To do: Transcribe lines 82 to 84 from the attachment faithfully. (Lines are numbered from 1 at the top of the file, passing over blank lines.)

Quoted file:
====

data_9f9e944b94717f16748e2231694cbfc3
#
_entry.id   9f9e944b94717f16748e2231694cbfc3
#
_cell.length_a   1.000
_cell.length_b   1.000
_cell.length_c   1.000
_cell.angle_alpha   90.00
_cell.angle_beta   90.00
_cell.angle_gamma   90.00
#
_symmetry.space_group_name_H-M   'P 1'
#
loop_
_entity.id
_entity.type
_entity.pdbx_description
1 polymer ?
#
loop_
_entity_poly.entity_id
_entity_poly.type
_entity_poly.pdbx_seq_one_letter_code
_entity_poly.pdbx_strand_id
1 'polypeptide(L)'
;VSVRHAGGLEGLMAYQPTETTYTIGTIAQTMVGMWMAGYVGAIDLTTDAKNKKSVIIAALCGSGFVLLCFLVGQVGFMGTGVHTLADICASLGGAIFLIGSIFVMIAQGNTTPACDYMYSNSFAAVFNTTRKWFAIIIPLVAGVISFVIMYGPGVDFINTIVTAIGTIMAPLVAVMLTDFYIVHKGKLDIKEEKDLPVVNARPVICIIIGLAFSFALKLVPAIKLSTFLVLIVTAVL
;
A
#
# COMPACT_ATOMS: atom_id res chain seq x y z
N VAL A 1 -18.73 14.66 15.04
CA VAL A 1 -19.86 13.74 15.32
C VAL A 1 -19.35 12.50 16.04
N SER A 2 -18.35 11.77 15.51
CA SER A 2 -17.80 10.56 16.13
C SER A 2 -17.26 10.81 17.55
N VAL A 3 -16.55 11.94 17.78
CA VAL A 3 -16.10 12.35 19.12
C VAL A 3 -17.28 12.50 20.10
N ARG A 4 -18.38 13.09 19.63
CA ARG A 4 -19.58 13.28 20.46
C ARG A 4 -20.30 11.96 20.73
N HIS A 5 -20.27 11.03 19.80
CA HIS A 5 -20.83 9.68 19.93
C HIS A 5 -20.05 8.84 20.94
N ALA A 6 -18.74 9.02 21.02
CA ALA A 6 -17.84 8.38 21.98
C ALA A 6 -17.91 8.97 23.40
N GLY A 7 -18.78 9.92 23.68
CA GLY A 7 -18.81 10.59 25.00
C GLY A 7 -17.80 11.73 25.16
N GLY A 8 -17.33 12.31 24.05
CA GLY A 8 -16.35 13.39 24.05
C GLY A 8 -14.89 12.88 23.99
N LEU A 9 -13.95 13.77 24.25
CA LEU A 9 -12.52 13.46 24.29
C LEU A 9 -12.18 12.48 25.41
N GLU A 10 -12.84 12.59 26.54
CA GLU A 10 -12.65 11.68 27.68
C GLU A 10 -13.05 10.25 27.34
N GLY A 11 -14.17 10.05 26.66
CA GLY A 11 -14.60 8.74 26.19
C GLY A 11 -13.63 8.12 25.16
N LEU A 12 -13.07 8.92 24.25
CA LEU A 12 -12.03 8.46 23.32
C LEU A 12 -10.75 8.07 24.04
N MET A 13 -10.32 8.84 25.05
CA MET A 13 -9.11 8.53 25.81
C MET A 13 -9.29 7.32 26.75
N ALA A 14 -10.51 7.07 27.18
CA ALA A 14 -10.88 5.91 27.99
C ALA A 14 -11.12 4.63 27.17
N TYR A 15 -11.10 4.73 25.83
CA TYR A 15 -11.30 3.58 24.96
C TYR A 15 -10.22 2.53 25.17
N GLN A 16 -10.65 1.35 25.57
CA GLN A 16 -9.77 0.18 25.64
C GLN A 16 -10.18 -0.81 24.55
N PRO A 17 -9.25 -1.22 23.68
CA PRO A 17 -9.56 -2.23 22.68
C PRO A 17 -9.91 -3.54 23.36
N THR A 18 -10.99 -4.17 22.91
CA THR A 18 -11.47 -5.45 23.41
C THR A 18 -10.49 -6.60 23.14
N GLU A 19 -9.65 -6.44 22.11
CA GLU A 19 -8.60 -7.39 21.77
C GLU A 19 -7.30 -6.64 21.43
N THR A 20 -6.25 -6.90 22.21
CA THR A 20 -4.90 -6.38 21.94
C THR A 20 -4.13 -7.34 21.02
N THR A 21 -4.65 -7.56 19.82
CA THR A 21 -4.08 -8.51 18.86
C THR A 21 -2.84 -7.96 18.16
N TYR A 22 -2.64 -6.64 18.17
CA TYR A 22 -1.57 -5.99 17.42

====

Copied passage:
N THR A 18 -10.99 -4.17 22.91
CA THR A 18 -11.47 -5.45 23.41
C THR A 18 -10.49 -6.60 23.14